$ curl -X POST -H "Content-Type: application/json" http://localhost:8080/v2/apps -d@pyapp.json

Check the Marathon UI, and you should now see both Mesos-DNS and the Python app running:

Marathon

Test Mesos-DNS via dig:

$ dig _peek._tcp.marathon.mesos SRV
vagrant@mesos:~$ dig _peek._tcp.marathon.mesos SRV

; <<>> DiG 9.9.5-3ubuntu0.5-Ubuntu <<>> _peek._tcp.marathon.mesos SRV
;; global options: +cmd
;; Got answer:
;; ->>HEADER<<- opcode: QUERY, status: NOERROR, id: 57329
;; flags: qr aa rd ra; QUERY: 1, ANSWER: 1, AUTHORITY: 0, ADDITIONAL: 1

;; QUESTION SECTION:
;_peek._tcp.marathon.mesos.	IN	SRV

;; ANSWER SECTION:
_peek._tcp.marathon.mesos. 60	IN	SRV	0 0 31000 peek-27346-s0.marathon.mesos.

;; ADDITIONAL SECTION:
peek-27346-s0.marathon.mesos. 60 IN	A	10.141.141.10

;; Query time: 4 msec
;; SERVER: 127.0.0.1#53(127.0.0.1)
;; WHEN: Sat Oct 24 23:21:15 UTC 2015
;; MSG SIZE  rcvd: 160

This tells us that the app with the Marathon ID /peek and the logical FQHN peek.marathon.mesos
is running on host 10.141.141.10 and is available via port 31000.


3. Use servicerouter to configure HAProxy

To generate an HAProxy configuration from Marathon running at localhost:8080 with servicerouter.py do the following:

$ wget https://raw.githubusercontent.com/mesosphere/marathon/master/bin/servicerouter.py
$ sudo python servicerouter.py --marathon http://localhost:8080 --haproxy-config /etc/haproxy/haproxy.cfg
servicerouter: fetching apps
servicerouter: GET http://10.141.141.10:8080/v2/apps?embed=apps.tasks
servicerouter: got apps [u'/mesos-dns', u'/peek']
servicerouter: generating config
servicerouter: setting default value for HAPROXY_HEAD
servicerouter: setting default value for HAPROXY_HTTP_FRONTEND_HEAD
servicerouter: setting default value for HAPROXY_HTTP_FRONTEND_APPID_HEAD
servicerouter: setting default value for HAPROXY_HTTPS_FRONTEND_HEAD
servicerouter: setting default value for HAPROXY_FRONTEND_HEAD
servicerouter: setting default value for HAPROXY_BACKEND_REDIRECT_HTTP_TO_HTTPS
servicerouter: setting default value for HAPROXY_BACKEND_HEAD
servicerouter: setting default value for HAPROXY_HTTP_FRONTEND_ACL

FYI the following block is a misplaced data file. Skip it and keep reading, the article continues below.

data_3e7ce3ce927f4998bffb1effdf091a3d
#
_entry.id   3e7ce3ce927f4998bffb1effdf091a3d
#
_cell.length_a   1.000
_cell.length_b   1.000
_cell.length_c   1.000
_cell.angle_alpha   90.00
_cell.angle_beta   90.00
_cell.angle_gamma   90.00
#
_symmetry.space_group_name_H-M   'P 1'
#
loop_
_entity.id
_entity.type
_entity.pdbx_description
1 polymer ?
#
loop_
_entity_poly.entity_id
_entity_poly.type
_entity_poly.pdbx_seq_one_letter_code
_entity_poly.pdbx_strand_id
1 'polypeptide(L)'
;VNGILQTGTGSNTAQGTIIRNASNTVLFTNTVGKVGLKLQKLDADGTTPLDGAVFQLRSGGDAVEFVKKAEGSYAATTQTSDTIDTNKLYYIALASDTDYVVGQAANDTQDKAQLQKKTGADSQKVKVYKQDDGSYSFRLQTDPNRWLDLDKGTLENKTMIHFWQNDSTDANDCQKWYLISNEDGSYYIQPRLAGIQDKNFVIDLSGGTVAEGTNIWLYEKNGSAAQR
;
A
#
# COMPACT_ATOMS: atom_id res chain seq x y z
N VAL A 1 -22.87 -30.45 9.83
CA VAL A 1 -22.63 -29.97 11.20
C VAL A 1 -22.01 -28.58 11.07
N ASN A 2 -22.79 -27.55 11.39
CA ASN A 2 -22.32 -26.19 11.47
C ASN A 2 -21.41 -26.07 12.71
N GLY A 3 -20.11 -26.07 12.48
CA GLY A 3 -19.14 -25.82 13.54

servicerouter: setting default value for HAPROXY_HTTP_FRONTEND_APPID_ACL
servicerouter: setting default value for HAPROXY_HTTPS_FRONTEND_ACL
servicerouter: setting default value for HAPROXY_BACKEND_HTTP_OPTIONS
servicerouter: setting default value for HAPROXY_BACKEND_HTTP_HEALTHCHECK_OPTIONS
servicerouter: setting default value for HAPROXY_BACKEND_TCP_HEALTHCHECK_OPTIONS
servicerouter: setting default value for HAPROXY_BACKEND_STICKY_OPTIONS
servicerouter: setting default value for HAPROXY_BACKEND_SERVER_OPTIONS
servicerouter: setting default value for HAPROXY_BACKEND_SERVER_HTTP_HEALTHCHECK_OPTIONS
servicerouter: setting default value for HAPROXY_BACKEND_SERVER_TCP_HEALTHCHECK_OPTIONS
servicerouter: setting default value for HAPROXY_FRONTEND_BACKEND_GLUE
servicerouter: configuring app /mesos-dns
servicerouter: frontend at *:10000 with backend mesos-dns_10000
servicerouter: backend server at 10.141.141.10:31421
servicerouter: trying to resolve ip address for host 10.141.141.10
servicerouter: configuring app /peek
servicerouter: frontend at *:10001 with backend peek_10001
servicerouter: backend server at 10.141.141.10:31000
servicerouter: reading running config from /etc/haproxy/haproxy.cfg
servicerouter: running config is different from generated config - reloading
servicerouter: writing config to temp file /tmp/tmp_32M3e
servicerouter: moving temp file /tmp/tmp_32M3e to /etc/haproxy/haproxy.cfg
servicerouter: trying to find out how to reload the configuration
servicerouter: we seem to be running on a sysvinit based system
servicerouter: reloading using /etc/init.d/haproxy reload

This will refresh haproxy.cfg, and if there were any changes, then it will automatically reload HAProxy.
In order to keep HAProxy up to date, you can use a cron job that executes the servicerouter.py, say, every minute.

first published: October 24, 2015